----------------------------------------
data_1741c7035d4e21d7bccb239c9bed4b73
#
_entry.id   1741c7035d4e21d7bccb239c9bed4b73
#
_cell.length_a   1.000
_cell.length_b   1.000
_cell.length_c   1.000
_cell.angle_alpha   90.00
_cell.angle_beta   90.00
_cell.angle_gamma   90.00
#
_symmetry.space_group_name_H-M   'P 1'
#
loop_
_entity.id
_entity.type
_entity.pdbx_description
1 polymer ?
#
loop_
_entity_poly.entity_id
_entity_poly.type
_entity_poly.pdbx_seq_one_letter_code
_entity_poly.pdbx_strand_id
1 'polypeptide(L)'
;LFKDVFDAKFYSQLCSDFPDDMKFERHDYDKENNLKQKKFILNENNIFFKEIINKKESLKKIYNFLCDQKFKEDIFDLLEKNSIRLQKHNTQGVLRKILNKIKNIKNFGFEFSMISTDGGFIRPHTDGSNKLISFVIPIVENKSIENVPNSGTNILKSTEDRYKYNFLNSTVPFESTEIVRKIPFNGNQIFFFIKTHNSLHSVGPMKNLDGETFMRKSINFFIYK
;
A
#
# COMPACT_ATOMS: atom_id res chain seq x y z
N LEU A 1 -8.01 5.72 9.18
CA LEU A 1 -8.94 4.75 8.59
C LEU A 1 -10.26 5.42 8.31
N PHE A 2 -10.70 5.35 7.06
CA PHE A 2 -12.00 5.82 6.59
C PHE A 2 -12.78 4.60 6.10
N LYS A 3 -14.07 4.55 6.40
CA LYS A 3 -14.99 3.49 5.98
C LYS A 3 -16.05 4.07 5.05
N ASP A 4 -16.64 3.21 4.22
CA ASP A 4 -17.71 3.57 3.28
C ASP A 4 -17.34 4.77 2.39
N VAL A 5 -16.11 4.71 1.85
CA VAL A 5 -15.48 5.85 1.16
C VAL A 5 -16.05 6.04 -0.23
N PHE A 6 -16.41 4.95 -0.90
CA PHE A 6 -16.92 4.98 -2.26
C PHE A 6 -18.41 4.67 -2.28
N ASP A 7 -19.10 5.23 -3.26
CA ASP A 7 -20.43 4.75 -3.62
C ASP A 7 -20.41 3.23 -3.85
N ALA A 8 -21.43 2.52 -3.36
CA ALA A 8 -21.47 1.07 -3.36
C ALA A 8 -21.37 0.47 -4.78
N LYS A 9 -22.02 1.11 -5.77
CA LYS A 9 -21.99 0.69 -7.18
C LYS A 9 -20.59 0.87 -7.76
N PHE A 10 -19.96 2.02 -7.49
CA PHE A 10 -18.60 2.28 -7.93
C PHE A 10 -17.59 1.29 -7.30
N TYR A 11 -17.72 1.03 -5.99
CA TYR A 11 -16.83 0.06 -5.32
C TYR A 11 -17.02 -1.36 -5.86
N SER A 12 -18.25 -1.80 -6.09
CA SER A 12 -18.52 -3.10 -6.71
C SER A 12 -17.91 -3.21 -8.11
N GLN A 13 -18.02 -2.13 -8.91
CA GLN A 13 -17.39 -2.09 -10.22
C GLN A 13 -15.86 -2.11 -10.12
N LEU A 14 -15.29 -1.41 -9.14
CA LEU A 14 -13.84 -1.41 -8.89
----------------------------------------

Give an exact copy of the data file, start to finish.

data_1741c7035d4e21d7bccb239c9bed4b73
#
_entry.id   1741c7035d4e21d7bccb239c9bed4b73
#
_cell.length_a   1.000
_cell.length_b   1.000
_cell.length_c   1.000
_cell.angle_alpha   90.00
_cell.angle_beta   90.00
_cell.angle_gamma   90.00
#
_symmetry.space_group_name_H-M   'P 1'
#
loop_
_entity.id
_entity.type
_entity.pdbx_description
1 polymer ?
#
loop_
_entity_poly.entity_id
_entity_poly.type
_entity_poly.pdbx_seq_one_letter_code
_entity_poly.pdbx_strand_id
1 'polypeptide(L)'
;LFKDVFDAKFYSQLCSDFPDDMKFERHDYDKENNLKQKKFILNENNIFFKEIINKKESLKKIYNFLCDQKFKEDIFDLLEKNSIRLQKHNTQGVLRKILNKIKNIKNFGFEFSMISTDGGFIRPHTDGSNKLISFVIPIVENKSIENVPNSGTNILKSTEDRYKYNFLNSTVPFESTEIVRKIPFNGNQIFFFIKTHNSLHSVGPMKNLDGETFMRKSINFFIYK
;
A
#
# COMPACT_ATOMS: atom_id res chain seq x y z
N LEU A 1 -8.01 5.72 9.18
CA LEU A 1 -8.94 4.75 8.59
C LEU A 1 -10.26 5.42 8.31
N PHE A 2 -10.70 5.35 7.06
CA PHE A 2 -12.00 5.82 6.59
C PHE A 2 -12.78 4.60 6.10
N LYS A 3 -14.07 4.55 6.40
CA LYS A 3 -14.99 3.49 5.98
C LYS A 3 -16.05 4.07 5.05
N ASP A 4 -16.64 3.21 4.22
CA ASP A 4 -17.71 3.57 3.28
C ASP A 4 -17.34 4.77 2.39
N VAL A 5 -16.11 4.71 1.85
CA VAL A 5 -15.48 5.85 1.16
C VAL A 5 -16.05 6.04 -0.23
N PHE A 6 -16.41 4.95 -0.90
CA PHE A 6 -16.92 4.98 -2.26
C PHE A 6 -18.41 4.67 -2.28
N ASP A 7 -19.10 5.23 -3.26
CA ASP A 7 -20.43 4.75 -3.62
C ASP A 7 -20.41 3.23 -3.85
N ALA A 8 -21.43 2.52 -3.36
CA ALA A 8 -21.47 1.07 -3.36
C ALA A 8 -21.37 0.47 -4.78
N LYS A 9 -22.02 1.11 -5.77
CA LYS A 9 -21.99 0.69 -7.18
C LYS A 9 -20.59 0.87 -7.76
N PHE A 10 -19.96 2.02 -7.49
CA PHE A 10 -18.60 2.28 -7.93
C PHE A 10 -17.59 1.29 -7.30
N TYR A 11 -17.72 1.03 -5.99
CA TYR A 11 -16.83 0.06 -5.32
C TYR A 11 -17.02 -1.36 -5.86
N SER A 12 -18.25 -1.80 -6.09
CA SER A 12 -18.52 -3.10 -6.71
C SER A 12 -17.91 -3.21 -8.11
N GLN A 13 -18.02 -2.13 -8.91
CA GLN A 13 -17.39 -2.09 -10.22
C GLN A 13 -15.86 -2.11 -10.12
N LEU A 14 -15.29 -1.41 -9.14
CA LEU A 14 -13.84 -1.41 -8.89